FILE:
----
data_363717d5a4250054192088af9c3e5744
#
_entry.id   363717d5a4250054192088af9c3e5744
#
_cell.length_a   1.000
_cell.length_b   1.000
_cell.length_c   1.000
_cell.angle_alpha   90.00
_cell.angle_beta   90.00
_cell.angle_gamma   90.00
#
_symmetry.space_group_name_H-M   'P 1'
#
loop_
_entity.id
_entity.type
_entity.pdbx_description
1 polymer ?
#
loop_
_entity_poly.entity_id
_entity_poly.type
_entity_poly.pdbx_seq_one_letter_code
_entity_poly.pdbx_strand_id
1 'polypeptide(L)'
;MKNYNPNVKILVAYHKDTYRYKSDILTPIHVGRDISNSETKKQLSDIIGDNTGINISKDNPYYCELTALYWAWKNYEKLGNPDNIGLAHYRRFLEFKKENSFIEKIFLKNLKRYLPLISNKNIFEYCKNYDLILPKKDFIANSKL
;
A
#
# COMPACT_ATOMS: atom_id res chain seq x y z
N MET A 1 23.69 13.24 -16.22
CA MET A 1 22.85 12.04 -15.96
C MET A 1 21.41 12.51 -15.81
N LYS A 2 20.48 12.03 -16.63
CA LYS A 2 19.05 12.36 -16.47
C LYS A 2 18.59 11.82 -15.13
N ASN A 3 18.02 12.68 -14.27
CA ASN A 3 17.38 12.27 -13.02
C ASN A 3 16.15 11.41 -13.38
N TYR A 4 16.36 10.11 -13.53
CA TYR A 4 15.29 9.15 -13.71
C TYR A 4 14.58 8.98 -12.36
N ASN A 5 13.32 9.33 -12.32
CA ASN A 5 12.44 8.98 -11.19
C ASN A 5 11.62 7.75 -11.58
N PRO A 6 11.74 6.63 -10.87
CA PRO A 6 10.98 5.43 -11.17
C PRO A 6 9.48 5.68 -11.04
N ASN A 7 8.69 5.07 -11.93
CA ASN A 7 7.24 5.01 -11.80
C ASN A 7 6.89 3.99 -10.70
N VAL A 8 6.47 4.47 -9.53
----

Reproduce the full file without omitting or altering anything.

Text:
data_363717d5a4250054192088af9c3e5744
#
_entry.id   363717d5a4250054192088af9c3e5744
#
_cell.length_a   1.000
_cell.length_b   1.000
_cell.length_c   1.000
_cell.angle_alpha   90.00
_cell.angle_beta   90.00
_cell.angle_gamma   90.00
#
_symmetry.space_group_name_H-M   'P 1'
#
loop_
_entity.id
_entity.type
_entity.pdbx_description
1 polymer ?
#
loop_
_entity_poly.entity_id
_entity_poly.type
_entity_poly.pdbx_seq_one_letter_code
_entity_poly.pdbx_strand_id
1 'polypeptide(L)'
;MKNYNPNVKILVAYHKDTYRYKSDILTPIHVGRDISNSETKKQLSDIIGDNTGINISKDNPYYCELTALYWAWKNYEKLGNPDNIGLAHYRRFLEFKKENSFIEKIFLKNLKRYLPLISNKNIFEYCKNYDLILPKKDFIANSKL
;
A
#
# COMPACT_ATOMS: atom_id res chain seq x y z
N MET A 1 23.69 13.24 -16.22
CA MET A 1 22.85 12.04 -15.96
C MET A 1 21.41 12.51 -15.81
N LYS A 2 20.48 12.03 -16.63
CA LYS A 2 19.05 12.36 -16.47
C LYS A 2 18.59 11.82 -15.13
N ASN A 3 18.02 12.68 -14.27
CA ASN A 3 17.38 12.27 -13.02
C ASN A 3 16.15 11.41 -13.38
N TYR A 4 16.36 10.11 -13.53
CA TYR A 4 15.29 9.15 -13.71
C TYR A 4 14.58 8.98 -12.36
N ASN A 5 13.32 9.33 -12.32
CA ASN A 5 12.44 8.98 -11.19
C ASN A 5 11.62 7.75 -11.58
N PRO A 6 11.74 6.63 -10.87
CA PRO A 6 10.98 5.43 -11.17
C PRO A 6 9.48 5.68 -11.04
N ASN A 7 8.69 5.07 -11.93
CA ASN A 7 7.24 5.01 -11.80
C ASN A 7 6.89 3.99 -10.70
N VAL A 8 6.47 4.47 -9.53